Volatility Increases As Grain Traders Intently Watch Ukraine Situation

March 24, 2014 01:05 AM
 

What Traders are Talking About:

Overnight highlights: As of 6:00 a.m. CT, corn futures are trading 3 to 4 cents higher, soybeans are 2 to 7 cents higher, SRW wheat is 6 to 9 cents higher, HRW wheat is 3 to 5 cents higher and HRS wheat is 8 to 14 cents higher. Cattle futures are expected to see bull spreading today after Friday's Cattle on Feed Report. Lean hogs are called lower on profit-taking.

 

* Focus remains on Black Sea region. Grain traders continue to intently watch happenings between Ukraine and Russia. The U.S., along with its Western allies continue to levy sanctions against Russia and are supporting Ukraine, but Russia is showing no signs of backing down. With tensions heightening, there is concern grain shipments out of Ukraine will slow, increasing demand for corn and wheat sources from other countries, including the United States.

The long and short of it: The situation in Ukraine is price-supportive for grains as long as tensions continue to heighten, though there's likely to be increased (potentially extreme) volatility as it's very fluid.

* China's manufacturing sector continues to slow. Preliminary data show China's manufacturing sector slowed to an eight-month low this month. HSBC's flash purchasing managers' index (PMI) for March dropped to 48.1 from a final reading of 48.5 in February. HSBC data indicate output and new orders continued to decline, but new export orders were up for the first time in four months. Typically, Chinese PMI data improves in March as it marks the month of full output since December as there is downtime in late January and early February for the Lunar New Year. Weakening economic data out of China points to the Chinese government taking action to boost growth.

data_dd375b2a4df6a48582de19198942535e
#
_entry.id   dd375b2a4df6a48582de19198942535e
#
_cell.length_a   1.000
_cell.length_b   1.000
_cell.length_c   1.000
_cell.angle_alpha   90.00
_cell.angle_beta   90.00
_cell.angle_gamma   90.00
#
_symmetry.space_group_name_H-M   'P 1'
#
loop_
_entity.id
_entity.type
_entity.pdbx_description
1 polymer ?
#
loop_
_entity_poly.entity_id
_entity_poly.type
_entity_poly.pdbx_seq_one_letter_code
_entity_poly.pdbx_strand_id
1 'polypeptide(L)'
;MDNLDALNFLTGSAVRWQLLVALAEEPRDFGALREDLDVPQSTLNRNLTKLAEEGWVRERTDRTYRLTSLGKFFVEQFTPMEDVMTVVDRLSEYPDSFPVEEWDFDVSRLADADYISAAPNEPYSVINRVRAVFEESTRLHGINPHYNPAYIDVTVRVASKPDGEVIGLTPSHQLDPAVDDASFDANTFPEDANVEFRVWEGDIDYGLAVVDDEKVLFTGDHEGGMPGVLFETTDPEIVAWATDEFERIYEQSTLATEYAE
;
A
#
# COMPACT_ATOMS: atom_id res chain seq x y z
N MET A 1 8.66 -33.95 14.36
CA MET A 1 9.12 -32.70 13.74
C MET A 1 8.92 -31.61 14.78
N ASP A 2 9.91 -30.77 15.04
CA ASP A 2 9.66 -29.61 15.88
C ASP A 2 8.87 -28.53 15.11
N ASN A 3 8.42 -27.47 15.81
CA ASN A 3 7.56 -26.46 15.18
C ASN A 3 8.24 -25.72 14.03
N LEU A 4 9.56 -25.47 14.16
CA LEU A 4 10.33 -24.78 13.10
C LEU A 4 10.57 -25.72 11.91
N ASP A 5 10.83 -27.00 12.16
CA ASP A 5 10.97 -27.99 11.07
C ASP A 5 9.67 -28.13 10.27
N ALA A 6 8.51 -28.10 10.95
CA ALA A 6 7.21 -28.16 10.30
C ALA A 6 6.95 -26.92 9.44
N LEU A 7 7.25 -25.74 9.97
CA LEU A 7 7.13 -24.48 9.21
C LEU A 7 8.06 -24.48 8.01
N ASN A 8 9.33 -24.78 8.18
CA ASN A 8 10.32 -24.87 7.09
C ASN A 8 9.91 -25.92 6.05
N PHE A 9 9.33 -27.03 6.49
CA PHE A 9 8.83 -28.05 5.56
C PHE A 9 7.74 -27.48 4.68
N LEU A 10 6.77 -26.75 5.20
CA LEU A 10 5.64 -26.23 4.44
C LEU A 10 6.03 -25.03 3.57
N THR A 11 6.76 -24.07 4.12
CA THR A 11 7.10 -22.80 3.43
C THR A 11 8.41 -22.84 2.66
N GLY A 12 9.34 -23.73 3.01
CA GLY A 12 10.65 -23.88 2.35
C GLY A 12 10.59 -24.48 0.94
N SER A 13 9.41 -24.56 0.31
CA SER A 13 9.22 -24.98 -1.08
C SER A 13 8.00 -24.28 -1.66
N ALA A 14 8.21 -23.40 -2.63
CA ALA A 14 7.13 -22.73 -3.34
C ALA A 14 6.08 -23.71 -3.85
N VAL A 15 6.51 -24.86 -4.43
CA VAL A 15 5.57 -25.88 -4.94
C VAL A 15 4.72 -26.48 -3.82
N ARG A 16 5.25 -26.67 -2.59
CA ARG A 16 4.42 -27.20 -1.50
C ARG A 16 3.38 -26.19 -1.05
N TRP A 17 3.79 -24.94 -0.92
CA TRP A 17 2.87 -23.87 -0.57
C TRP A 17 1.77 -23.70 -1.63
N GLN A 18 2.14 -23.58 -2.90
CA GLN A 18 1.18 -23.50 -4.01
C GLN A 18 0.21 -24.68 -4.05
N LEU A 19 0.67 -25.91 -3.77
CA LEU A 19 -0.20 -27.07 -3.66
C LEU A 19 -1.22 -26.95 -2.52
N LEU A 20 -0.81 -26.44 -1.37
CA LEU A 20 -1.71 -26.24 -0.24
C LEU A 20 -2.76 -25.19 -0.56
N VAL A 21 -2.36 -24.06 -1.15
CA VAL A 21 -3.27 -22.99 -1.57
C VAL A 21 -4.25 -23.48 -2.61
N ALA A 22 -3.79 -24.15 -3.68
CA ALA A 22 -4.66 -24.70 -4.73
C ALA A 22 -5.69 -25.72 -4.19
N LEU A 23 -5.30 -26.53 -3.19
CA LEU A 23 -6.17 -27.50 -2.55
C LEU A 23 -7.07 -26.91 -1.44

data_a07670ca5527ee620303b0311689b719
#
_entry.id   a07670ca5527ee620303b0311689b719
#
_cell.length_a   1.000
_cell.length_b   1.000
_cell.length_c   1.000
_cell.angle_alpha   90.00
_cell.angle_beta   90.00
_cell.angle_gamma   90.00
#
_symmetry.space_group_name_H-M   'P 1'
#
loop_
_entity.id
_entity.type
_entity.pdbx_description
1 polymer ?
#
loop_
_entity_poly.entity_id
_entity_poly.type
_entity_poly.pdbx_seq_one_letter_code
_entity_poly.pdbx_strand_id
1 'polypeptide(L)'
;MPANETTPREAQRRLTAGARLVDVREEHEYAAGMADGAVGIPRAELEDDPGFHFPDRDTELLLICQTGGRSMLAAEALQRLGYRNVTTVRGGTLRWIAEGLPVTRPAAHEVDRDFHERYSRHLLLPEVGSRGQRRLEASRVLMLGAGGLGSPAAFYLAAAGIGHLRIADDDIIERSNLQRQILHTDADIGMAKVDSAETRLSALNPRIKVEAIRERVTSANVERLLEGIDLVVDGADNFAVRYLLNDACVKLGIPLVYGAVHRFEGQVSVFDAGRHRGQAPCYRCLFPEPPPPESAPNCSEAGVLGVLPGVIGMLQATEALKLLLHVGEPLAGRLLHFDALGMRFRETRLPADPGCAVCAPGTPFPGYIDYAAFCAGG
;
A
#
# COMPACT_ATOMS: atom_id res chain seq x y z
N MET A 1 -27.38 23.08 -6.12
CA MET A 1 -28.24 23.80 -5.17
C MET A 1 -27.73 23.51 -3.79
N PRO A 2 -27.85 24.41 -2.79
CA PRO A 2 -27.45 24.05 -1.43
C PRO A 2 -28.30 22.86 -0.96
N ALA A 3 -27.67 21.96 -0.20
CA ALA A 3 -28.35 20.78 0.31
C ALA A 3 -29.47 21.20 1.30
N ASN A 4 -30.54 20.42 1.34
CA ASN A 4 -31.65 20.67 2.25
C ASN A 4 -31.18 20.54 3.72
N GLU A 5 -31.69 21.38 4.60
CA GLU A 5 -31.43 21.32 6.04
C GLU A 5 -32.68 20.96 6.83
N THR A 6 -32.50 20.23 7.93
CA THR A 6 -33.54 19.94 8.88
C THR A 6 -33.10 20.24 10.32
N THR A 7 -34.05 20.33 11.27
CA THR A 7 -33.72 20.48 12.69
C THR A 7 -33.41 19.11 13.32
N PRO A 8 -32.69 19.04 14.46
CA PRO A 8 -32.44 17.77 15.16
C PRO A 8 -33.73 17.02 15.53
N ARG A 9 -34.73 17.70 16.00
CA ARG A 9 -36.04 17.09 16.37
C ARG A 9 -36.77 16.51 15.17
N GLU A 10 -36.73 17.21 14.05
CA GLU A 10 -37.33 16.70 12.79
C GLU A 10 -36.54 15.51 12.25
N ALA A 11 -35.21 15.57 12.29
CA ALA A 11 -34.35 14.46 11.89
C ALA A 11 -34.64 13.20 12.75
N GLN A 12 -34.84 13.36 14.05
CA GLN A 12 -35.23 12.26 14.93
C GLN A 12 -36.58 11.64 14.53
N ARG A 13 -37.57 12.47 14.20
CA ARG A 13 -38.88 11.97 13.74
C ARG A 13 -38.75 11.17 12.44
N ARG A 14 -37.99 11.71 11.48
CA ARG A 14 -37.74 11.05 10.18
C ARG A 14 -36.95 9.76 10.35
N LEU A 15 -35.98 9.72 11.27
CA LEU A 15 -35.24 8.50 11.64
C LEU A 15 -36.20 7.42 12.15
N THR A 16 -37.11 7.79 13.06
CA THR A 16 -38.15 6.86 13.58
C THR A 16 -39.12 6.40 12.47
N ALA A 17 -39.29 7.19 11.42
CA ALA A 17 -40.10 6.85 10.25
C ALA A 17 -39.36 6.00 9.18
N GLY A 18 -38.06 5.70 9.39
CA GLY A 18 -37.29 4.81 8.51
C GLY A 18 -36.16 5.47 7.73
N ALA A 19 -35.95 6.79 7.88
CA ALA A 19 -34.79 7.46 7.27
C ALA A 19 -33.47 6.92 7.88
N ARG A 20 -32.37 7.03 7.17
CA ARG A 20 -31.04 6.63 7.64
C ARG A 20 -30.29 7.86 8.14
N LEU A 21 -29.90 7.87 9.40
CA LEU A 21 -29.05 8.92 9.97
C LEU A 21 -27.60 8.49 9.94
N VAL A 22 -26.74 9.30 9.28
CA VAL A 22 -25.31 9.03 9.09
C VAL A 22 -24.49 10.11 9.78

The long and short of it: Weak Chinese economic data is being overshadowed by the Ukraine/Russia situation for now.

* COF data negative for deferred live cattle futures. Feedlots placed 15% more calves on feed than year-ago last month, which easily topped expectations. This is the second straight month placements have greatly topped year-ago, signaling there will be a much bigger supply of market-ready cattle by the third quarter. That's price-negative for deferred live cattle futures. But feedlot numbers are still 1% under year-ago at 10.790 million head as of March 1, which is the smallest March 1 inventory since 1999. But the feedlot inventory came in 53,000 head higher than the average pre-report trade guess and is creeping closer to year-ago given the sharp increase in placements the first two months this year.

The long and short of it: The supply situation will remain bullish into mid-year, but if placements continue to surge, it will be less-bullish the second half of the year.

 

Follow me on Twitter: @BGrete


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